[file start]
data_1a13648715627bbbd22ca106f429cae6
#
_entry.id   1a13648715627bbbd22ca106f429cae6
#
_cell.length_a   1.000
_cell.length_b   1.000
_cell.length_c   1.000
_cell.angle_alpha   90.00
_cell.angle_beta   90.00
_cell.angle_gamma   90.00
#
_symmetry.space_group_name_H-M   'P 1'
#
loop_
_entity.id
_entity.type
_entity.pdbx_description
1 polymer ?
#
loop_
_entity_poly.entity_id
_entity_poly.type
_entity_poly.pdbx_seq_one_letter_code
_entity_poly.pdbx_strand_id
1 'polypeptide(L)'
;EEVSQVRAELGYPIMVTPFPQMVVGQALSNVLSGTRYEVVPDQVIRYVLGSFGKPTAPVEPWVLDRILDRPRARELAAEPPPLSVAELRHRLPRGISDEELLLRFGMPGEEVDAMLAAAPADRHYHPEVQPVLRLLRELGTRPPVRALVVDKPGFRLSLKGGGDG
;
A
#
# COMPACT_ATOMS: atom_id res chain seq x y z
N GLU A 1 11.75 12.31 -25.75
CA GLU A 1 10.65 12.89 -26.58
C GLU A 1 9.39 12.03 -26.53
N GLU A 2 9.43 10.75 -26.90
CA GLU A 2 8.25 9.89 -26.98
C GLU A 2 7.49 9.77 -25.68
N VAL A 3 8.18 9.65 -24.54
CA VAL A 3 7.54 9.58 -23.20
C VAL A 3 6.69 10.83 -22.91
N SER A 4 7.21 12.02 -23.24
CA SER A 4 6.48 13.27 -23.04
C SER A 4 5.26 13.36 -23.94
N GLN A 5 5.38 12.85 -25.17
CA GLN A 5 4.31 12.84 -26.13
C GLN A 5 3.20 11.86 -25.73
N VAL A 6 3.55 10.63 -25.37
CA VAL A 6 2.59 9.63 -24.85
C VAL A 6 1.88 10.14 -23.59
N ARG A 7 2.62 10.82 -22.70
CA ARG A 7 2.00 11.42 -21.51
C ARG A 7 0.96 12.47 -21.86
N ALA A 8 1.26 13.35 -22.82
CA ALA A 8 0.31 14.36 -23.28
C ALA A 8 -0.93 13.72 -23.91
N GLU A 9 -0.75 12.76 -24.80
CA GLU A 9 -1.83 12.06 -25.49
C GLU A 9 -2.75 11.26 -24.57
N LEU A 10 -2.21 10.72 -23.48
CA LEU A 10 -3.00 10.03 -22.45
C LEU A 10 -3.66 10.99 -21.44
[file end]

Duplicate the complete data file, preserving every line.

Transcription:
data_1a13648715627bbbd22ca106f429cae6
#
_entry.id   1a13648715627bbbd22ca106f429cae6
#
_cell.length_a   1.000
_cell.length_b   1.000
_cell.length_c   1.000
_cell.angle_alpha   90.00
_cell.angle_beta   90.00
_cell.angle_gamma   90.00
#
_symmetry.space_group_name_H-M   'P 1'
#
loop_
_entity.id
_entity.type
_entity.pdbx_description
1 polymer ?
#
loop_
_entity_poly.entity_id
_entity_poly.type
_entity_poly.pdbx_seq_one_letter_code
_entity_poly.pdbx_strand_id
1 'polypeptide(L)'
;EEVSQVRAELGYPIMVTPFPQMVVGQALSNVLSGTRYEVVPDQVIRYVLGSFGKPTAPVEPWVLDRILDRPRARELAAEPPPLSVAELRHRLPRGISDEELLLRFGMPGEEVDAMLAAAPADRHYHPEVQPVLRLLRELGTRPPVRALVVDKPGFRLSLKGGGDG
;
A
#
# COMPACT_ATOMS: atom_id res chain seq x y z
N GLU A 1 11.75 12.31 -25.75
CA GLU A 1 10.65 12.89 -26.58
C GLU A 1 9.39 12.03 -26.53
N GLU A 2 9.43 10.75 -26.90
CA GLU A 2 8.25 9.89 -26.98
C GLU A 2 7.49 9.77 -25.68
N VAL A 3 8.18 9.65 -24.54
CA VAL A 3 7.54 9.58 -23.20
C VAL A 3 6.69 10.83 -22.91
N SER A 4 7.21 12.02 -23.24
CA SER A 4 6.48 13.27 -23.04
C SER A 4 5.26 13.36 -23.94
N GLN A 5 5.38 12.85 -25.17
CA GLN A 5 4.31 12.84 -26.13
C GLN A 5 3.20 11.86 -25.73
N VAL A 6 3.55 10.63 -25.37
CA VAL A 6 2.59 9.63 -24.85
C VAL A 6 1.88 10.14 -23.59
N ARG A 7 2.62 10.82 -22.70
CA ARG A 7 2.00 11.42 -21.51
C ARG A 7 0.96 12.47 -21.86
N ALA A 8 1.26 13.35 -22.82
CA ALA A 8 0.31 14.36 -23.28
C ALA A 8 -0.93 13.72 -23.91
N GLU A 9 -0.75 12.76 -24.80
CA GLU A 9 -1.83 12.06 -25.49
C GLU A 9 -2.75 11.26 -24.57
N LEU A 10 -2.21 10.72 -23.48
CA LEU A 10 -3.00 10.03 -22.45
C LEU A 10 -3.66 10.99 -21.44